How do I get an oral appliance for sleep apnea? Do I have to ask my primary physician or go to a sleep center?
Doctors Answers (10)
Your primary physician is a good place to start if a referral is required by your insurance company. Otherwise, a consultation with a qualified sleep specialist is a great first step.
In the state of Idaho, dentists are the only licensed professionals allowed to perform or make oral appliances.
I've had Well over 100 patients tried oral appliances through the mail or over the Internet. I haven't had even one of those patients still using the oral appliance one month later. I strongly recommend going to a dentist. I find that 85 out of 100 patients are still using their oral appliance one year later.
Thank you for the question. There are dentist locally that specialize in oral appliances for sleep apnea.
The most important part of this answer is YOU MUST BE DIAGNOSED BY A MEDICAL PHYSICIAN. In my experience, getting an oral appliance ONCE DIAGNOSED is accomplished by 1)asking your sleep physician if they know of a dentist that he/she can refer you to, to fabricate the appliance. It is commonly called a "sleep orthotic". 2) Have a copy of the Sleep Study (which is standard of care to diagnose a Sleep Breathing Disorder or SBD) sent to the dentist who is trained in TMJ Disorders and Obstructive Sleep Apnea/Snoring therapies. or 3) BOTH. In our office, I require a referral from a medical health care provider with a diagnostic code and request for the sleep orthotic/appliance. I screen for SBD in my practice (via questions and limited oral, tongue and throat area evaluation); I even recommend and provide equipment that the patient can take home (for a nominal fee) and SCREEN for a SBD (should they decline the referral to their medical doctor or a sleep physician or don't want to go to a sleep center because of the foreign environment). If that screening evaluation (Home Sleep Study) comes back from the company (that reads and accurately interprets the raw data) with "ALARMING" content, I STRONGLY encourage the patient to seek a Sleep Physician or their primary MD/DO and give the home sleep screening results to them to interpret and diagnose, and/or follow their own protocol. It is here, that the medical care provider may require you to go to a sleep center and a full polysomnogram completed (PSG). Once a diagnosis has been made, they may recommend some type of Positive Air Pressure (PAP) device; should you decline that recommendation, or are unable to tolerate a PAP device, then a referral to a Dentist who has an area of expertise in treating TMJ Disorders and Sleep Apnea is your next step. Should have any further questions, please don't hesitate to ask. I hope this answer has been helpful.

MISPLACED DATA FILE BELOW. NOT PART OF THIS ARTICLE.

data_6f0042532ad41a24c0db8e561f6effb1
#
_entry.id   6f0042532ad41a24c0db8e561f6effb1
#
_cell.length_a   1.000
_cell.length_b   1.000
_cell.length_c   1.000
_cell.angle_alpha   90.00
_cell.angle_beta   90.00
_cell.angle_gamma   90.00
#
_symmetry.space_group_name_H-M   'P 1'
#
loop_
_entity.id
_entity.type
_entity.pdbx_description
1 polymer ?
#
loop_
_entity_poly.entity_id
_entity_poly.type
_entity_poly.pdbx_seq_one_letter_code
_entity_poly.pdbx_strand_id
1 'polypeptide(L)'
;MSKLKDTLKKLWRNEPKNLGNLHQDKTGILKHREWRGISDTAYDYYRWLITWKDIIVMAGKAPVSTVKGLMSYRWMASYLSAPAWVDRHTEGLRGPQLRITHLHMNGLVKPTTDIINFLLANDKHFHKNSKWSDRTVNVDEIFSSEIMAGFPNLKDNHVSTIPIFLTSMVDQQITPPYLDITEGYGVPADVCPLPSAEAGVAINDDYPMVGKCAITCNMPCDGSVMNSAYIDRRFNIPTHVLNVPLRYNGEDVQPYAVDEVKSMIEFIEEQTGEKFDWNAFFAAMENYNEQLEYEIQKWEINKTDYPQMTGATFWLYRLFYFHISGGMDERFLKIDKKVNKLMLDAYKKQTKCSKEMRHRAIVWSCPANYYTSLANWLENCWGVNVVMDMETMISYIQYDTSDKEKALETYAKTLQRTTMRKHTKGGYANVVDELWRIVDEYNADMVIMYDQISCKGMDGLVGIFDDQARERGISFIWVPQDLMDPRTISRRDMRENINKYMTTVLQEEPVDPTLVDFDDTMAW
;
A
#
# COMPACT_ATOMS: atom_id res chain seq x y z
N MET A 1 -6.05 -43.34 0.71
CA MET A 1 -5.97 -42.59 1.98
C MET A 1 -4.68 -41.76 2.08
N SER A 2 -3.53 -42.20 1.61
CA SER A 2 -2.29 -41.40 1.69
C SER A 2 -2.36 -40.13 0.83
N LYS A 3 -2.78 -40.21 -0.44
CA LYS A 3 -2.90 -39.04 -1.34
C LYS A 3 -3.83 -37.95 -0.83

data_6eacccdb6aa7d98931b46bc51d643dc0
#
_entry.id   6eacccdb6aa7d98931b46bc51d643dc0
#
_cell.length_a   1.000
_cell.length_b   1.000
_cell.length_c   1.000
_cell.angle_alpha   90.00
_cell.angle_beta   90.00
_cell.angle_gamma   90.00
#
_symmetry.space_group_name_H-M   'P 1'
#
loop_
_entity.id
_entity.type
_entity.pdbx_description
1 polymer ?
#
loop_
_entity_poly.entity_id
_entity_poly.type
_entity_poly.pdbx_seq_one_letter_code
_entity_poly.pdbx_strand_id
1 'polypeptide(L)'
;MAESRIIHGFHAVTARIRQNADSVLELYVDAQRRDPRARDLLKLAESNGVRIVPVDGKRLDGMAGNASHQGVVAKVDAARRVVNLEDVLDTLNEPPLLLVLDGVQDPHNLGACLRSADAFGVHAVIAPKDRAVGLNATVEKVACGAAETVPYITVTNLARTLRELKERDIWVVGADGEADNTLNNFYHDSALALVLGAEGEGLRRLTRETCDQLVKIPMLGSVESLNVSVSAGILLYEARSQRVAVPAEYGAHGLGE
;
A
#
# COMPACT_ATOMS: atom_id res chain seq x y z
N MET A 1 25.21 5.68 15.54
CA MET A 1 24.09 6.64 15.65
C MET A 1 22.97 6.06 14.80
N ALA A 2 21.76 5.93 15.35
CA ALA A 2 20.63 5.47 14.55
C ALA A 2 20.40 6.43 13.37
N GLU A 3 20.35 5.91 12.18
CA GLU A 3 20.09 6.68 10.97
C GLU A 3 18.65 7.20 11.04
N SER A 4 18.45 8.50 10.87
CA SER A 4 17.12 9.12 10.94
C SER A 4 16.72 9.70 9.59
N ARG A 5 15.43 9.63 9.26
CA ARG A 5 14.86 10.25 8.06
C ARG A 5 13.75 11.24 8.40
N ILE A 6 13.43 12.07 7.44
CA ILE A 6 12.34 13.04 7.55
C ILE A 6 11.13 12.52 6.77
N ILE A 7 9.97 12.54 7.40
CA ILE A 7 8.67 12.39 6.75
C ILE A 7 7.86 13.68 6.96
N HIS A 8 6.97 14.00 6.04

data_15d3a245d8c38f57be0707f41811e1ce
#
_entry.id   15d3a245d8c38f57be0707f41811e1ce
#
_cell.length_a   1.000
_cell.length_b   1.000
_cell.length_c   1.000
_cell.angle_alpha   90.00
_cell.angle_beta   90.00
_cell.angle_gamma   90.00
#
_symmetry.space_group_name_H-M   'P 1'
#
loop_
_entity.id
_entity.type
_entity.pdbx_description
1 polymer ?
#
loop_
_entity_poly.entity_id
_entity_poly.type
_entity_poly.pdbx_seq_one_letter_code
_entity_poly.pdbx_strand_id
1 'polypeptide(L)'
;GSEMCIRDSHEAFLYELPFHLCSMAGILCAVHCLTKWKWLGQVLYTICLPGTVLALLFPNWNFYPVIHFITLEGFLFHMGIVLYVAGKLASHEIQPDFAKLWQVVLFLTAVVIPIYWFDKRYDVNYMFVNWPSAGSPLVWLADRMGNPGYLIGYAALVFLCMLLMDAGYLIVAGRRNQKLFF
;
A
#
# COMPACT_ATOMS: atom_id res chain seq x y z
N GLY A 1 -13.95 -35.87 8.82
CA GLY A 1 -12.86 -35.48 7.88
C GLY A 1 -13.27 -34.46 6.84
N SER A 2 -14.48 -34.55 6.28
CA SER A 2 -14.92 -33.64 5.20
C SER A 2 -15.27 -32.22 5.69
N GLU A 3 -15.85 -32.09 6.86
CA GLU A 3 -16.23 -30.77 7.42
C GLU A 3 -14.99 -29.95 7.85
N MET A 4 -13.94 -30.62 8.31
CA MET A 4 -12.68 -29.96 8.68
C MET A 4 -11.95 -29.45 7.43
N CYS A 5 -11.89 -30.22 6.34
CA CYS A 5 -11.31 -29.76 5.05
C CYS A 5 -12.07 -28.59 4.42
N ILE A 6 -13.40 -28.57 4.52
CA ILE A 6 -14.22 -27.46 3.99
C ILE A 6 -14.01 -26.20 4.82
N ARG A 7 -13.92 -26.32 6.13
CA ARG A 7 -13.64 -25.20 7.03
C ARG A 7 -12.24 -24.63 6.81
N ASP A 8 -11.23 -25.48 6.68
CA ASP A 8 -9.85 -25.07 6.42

A referral from your primary care physician or dentist should be made to a sleep center for definitive diagnosis of sleep apnea. The sleep center physician should then make recommendations for sleep apnea treatment which may include CPAP and/or an oral appliance and/or surgery. Treatment for fabrication of an oral appliance can then proceed from a dentist.
Typically you need a prescription for a physician and a baseline sleep study to document the severity of the sleep apnea. If severe, dental appliances are usually not effective.
Schedule an appointment with a Board Certified Sleep Dentist to see if you qualify for an oral device.
Oral appliances for obstructive sleep apnea are fabricated by a dentist.
Contact us if you live in Atlanta or in the Greater Atlanta area look up; and after appropriate diagnostic evaluation including a discussion of all treatment options, we will be able to fit you with an oral appliance for sleep apnea, assuming that is the best treatment option for you. If you do not live in Atlanta or in the Greater Atlanta area, then I recommend you establish a relationship with a specialist who has expertise in treating sleep apnea patients.
No, unless your insurance requires an MD to see you, a dentist can prescribe and fit you for a dental device to enhance mandibular advancement to treat your sleep apnea.